Children below the 85th percentile of fat mass who had greater total fat mass had higher areal bone mass density z-scores with fat-free mass being held as constant, but those above the 85th percentile with elevated fat mass had lower aBMD z-scores, with the negative correlation between greater fat mass and reduced aBMD z-scores driven by elevated abdominal fat, researchers reported in the journal Bone. The findings, based on data involving 876 youths, "suggest that as early as childhood, excess abdominal adiposity may negatively influence bone health," said researcher Lisa Rokoff.
Medscape (free registration)/Reuters (1/10) 
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Nutrition, Wellness & Lifestyle Support
Higher cardiorespiratory fitness levels tied to reduced diabetes risk
Statin users with high cardiorespiratory fitness levels were at a lower risk for type 2 diabetes, compared with individuals with low or moderate cardiorespiratory fitness levels, and had no increased risk compared with non-statin users, according to a study in Obesity. Chinese researchers conducted a meta-analysis of 15 cohort studies and found that each 1-metabolic equivalent increase in cardiorespiratory fitness was tied to a 0.9 hazard ratio for type 2 diabetes.
Healio (free registration)/Endocrine Today (1/11) 
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US Fitbit users notched 26 trillion plus steps last year
Fitbit data showed US users took more than 26 trillion steps last year, walking more than 118.9 billion minutes and averaging 7,994 steps a day. The US ranks 33rd among countries worldwide in Fitbit steps walked, with Hong Kong residents at the top of the list with an average of 10,493 steps per day.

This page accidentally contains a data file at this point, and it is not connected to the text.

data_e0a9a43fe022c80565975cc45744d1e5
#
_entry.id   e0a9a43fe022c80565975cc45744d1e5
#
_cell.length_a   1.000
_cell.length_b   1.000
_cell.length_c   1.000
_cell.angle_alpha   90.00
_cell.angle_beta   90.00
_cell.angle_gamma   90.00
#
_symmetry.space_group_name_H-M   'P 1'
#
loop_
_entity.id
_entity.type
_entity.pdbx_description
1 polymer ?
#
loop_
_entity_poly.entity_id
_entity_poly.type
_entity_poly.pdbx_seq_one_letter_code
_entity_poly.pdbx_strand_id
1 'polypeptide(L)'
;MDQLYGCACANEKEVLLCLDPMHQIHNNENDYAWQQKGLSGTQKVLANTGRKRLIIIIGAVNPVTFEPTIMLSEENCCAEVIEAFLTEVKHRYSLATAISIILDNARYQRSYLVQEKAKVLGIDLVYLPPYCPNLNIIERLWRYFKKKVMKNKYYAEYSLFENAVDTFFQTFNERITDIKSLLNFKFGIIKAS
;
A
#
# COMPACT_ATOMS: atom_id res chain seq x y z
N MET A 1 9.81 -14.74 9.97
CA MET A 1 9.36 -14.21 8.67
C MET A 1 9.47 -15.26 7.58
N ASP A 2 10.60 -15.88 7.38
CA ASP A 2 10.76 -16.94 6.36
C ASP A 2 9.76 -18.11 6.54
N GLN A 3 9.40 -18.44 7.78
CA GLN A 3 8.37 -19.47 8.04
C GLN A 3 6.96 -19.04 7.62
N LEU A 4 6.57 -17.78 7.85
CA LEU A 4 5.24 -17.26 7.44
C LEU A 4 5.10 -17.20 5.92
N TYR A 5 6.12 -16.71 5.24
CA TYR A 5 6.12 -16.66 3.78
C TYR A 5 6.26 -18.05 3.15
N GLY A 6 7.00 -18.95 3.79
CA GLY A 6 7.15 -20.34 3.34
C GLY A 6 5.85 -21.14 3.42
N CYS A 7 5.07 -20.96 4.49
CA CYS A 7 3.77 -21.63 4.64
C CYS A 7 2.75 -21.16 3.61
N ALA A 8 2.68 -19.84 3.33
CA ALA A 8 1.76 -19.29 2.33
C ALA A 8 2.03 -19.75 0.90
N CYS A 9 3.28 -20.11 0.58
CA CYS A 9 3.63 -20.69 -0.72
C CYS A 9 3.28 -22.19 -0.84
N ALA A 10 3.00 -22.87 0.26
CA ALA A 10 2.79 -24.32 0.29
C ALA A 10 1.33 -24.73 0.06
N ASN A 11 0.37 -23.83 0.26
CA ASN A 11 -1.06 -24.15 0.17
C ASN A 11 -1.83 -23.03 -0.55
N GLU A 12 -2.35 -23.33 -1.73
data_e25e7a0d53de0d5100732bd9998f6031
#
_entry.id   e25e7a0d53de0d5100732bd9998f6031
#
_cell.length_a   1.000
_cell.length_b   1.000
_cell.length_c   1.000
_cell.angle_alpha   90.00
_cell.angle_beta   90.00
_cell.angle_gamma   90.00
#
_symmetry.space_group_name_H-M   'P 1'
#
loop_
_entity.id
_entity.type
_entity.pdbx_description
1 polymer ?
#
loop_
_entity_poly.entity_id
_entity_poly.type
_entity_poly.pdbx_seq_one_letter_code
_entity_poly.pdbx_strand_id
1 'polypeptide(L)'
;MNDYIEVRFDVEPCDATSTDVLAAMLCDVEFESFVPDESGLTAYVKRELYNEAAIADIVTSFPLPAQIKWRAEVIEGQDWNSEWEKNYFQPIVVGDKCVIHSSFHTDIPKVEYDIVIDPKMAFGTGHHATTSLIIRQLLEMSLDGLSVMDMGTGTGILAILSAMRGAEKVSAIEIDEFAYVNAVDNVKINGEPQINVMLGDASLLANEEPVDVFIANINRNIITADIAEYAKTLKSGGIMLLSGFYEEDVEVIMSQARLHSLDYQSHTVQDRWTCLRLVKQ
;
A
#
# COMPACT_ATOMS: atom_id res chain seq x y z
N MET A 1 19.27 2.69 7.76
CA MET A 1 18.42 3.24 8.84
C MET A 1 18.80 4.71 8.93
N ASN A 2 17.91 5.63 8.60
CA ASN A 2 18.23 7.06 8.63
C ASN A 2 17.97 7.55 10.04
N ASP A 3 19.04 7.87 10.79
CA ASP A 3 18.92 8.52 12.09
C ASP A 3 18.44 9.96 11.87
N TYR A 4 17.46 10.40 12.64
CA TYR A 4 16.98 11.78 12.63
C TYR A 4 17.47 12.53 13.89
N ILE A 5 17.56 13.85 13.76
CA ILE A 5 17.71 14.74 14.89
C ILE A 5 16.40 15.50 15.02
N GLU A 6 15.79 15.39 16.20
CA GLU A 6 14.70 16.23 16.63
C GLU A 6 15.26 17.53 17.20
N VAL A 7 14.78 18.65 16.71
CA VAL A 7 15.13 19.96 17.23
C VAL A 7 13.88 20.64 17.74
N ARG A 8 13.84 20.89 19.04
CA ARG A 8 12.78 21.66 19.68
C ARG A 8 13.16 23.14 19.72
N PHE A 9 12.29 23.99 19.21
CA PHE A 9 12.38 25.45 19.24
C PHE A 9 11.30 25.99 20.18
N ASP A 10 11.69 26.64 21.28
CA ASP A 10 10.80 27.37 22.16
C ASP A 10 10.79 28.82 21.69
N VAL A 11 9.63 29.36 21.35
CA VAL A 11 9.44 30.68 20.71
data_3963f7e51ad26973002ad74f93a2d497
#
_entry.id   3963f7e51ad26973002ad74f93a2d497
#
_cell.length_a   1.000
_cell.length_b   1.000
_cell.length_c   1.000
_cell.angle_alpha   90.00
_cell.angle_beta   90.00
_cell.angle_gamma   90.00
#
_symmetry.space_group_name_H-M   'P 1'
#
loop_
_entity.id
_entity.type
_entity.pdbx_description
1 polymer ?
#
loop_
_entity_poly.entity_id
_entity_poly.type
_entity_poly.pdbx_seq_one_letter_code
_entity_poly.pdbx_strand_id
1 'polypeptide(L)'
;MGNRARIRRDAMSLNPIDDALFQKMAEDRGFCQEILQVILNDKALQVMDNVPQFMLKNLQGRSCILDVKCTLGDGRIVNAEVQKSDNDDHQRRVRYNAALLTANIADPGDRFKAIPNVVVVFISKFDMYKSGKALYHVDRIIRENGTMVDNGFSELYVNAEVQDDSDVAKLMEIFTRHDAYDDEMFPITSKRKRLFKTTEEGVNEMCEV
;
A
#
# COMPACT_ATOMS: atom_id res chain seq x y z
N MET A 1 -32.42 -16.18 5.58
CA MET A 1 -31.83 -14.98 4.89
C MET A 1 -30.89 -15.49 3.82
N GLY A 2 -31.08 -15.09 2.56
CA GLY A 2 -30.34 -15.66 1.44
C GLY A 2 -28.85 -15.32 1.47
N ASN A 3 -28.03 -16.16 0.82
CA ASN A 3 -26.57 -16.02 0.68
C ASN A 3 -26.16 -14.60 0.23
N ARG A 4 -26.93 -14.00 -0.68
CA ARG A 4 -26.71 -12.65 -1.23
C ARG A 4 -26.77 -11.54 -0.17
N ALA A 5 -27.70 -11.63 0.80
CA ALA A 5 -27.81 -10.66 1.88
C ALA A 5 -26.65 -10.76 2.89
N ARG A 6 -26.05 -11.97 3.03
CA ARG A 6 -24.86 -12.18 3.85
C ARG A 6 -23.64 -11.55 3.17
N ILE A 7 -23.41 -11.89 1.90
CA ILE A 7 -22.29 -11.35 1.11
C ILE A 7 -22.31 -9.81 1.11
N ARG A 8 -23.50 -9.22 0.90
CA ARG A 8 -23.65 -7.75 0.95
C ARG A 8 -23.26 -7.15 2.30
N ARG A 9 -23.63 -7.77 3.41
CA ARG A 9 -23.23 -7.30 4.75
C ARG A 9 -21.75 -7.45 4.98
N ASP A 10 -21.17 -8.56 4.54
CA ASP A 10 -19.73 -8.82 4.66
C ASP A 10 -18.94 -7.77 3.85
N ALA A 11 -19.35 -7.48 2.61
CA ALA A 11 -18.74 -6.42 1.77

The Washington Post (tiered subscription model) (1/12) 
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The Business of Health Care
CMS working to improve hospital price transparency, Verma says
CMS working to improve hospital price transparency, Verma says
Verma (Mandel Ngan/AFP/Getty Images)
CMS Administrator Seema Verma said the agency is taking steps to address concerns regarding a new rule that requires hospitals to publish their chargemaster prices online after experts said the move won't help consumers very much. Verma said the rule is an "important first step" toward price transparency, and though the agency is currently soliciting feedback on how to further improve it, she encouraged hospitals to act now to make the data more useful.
Modern Healthcare (tiered subscription model) (1/10),  Healthcare Finance (1/10) 
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US spends more on health care than other developed countries
The US spent $9,892 per person on health care in 2016, twice the amount spent in 2000 and 145% more than the Organization for Economic Cooperation and Development's median of $4,033, researchers reported in Health Affairs. The US spent more on health care than any other developed nation -- more than twice as much as Canada -- but had less access to care than other OECD countries, the report found.
HealthDay News (1/7) 
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The fear of being laughed at makes cowards of us all.
Mignon McLaughlin,
journalist and author